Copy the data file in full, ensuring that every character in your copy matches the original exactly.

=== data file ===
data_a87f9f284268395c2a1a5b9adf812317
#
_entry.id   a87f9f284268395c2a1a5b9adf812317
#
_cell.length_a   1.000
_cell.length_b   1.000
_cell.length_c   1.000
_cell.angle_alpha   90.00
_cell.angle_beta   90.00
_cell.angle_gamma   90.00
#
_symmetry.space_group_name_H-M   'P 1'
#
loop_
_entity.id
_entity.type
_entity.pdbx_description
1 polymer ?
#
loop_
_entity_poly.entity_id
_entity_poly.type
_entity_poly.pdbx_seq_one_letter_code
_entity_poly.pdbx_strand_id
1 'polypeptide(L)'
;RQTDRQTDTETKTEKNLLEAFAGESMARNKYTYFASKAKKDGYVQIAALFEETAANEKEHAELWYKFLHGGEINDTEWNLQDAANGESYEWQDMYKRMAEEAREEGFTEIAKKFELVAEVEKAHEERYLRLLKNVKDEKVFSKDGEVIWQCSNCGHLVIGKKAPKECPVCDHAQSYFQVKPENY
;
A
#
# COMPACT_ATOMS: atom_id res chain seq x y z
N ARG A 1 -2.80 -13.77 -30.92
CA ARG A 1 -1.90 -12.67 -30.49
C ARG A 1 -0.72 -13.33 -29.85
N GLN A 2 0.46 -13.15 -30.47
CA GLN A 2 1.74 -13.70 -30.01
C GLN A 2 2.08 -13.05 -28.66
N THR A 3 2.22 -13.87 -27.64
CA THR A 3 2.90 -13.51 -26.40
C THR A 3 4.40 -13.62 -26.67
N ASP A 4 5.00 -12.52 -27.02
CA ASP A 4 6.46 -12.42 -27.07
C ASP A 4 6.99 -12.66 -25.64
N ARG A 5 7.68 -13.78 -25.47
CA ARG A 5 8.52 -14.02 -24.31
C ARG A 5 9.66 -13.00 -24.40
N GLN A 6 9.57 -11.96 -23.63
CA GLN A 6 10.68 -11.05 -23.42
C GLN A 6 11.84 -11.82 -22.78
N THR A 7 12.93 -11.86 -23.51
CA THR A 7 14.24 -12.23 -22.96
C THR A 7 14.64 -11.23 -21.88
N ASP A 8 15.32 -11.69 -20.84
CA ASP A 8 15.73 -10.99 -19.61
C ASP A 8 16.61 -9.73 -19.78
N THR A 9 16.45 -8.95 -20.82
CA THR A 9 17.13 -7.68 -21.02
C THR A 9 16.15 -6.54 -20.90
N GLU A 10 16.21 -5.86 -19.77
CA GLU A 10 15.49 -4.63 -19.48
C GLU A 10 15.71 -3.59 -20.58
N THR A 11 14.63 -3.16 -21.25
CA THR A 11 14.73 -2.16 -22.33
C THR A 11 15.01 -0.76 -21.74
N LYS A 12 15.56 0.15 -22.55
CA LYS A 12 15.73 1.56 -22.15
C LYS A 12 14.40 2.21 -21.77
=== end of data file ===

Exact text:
data_a87f9f284268395c2a1a5b9adf812317
#
_entry.id   a87f9f284268395c2a1a5b9adf812317
#
_cell.length_a   1.000
_cell.length_b   1.000
_cell.length_c   1.000
_cell.angle_alpha   90.00
_cell.angle_beta   90.00
_cell.angle_gamma   90.00
#
_symmetry.space_group_name_H-M   'P 1'
#
loop_
_entity.id
_entity.type
_entity.pdbx_description
1 polymer ?
#
loop_
_entity_poly.entity_id
_entity_poly.type
_entity_poly.pdbx_seq_one_letter_code
_entity_poly.pdbx_strand_id
1 'polypeptide(L)'
;RQTDRQTDTETKTEKNLLEAFAGESMARNKYTYFASKAKKDGYVQIAALFEETAANEKEHAELWYKFLHGGEINDTEWNLQDAANGESYEWQDMYKRMAEEAREEGFTEIAKKFELVAEVEKAHEERYLRLLKNVKDEKVFSKDGEVIWQCSNCGHLVIGKKAPKECPVCDHAQSYFQVKPENY
;
A
#
# COMPACT_ATOMS: atom_id res chain seq x y z
N ARG A 1 -2.80 -13.77 -30.92
CA ARG A 1 -1.90 -12.67 -30.49
C ARG A 1 -0.72 -13.33 -29.85
N GLN A 2 0.46 -13.15 -30.47
CA GLN A 2 1.74 -13.70 -30.01
C GLN A 2 2.08 -13.05 -28.66
N THR A 3 2.22 -13.87 -27.64
CA THR A 3 2.90 -13.51 -26.40
C THR A 3 4.40 -13.62 -26.67
N ASP A 4 5.00 -12.52 -27.02
CA ASP A 4 6.46 -12.42 -27.07
C ASP A 4 6.99 -12.66 -25.64
N ARG A 5 7.68 -13.78 -25.47
CA ARG A 5 8.52 -14.02 -24.31
C ARG A 5 9.66 -13.00 -24.40
N GLN A 6 9.57 -11.96 -23.63
CA GLN A 6 10.68 -11.05 -23.42
C GLN A 6 11.84 -11.82 -22.78
N THR A 7 12.93 -11.86 -23.51
CA THR A 7 14.24 -12.23 -22.96
C THR A 7 14.64 -11.23 -21.88
N ASP A 8 15.32 -11.69 -20.84
CA ASP A 8 15.73 -10.99 -19.61
C ASP A 8 16.61 -9.73 -19.78
N THR A 9 16.45 -8.95 -20.82
CA THR A 9 17.13 -7.68 -21.02
C THR A 9 16.15 -6.54 -20.90
N GLU A 10 16.21 -5.86 -19.77
CA GLU A 10 15.49 -4.63 -19.48
C GLU A 10 15.71 -3.59 -20.58
N THR A 11 14.63 -3.16 -21.25
CA THR A 11 14.73 -2.16 -22.33
C THR A 11 15.01 -0.76 -21.74
N LYS A 12 15.56 0.15 -22.55
CA LYS A 12 15.73 1.56 -22.15
C LYS A 12 14.40 2.21 -21.77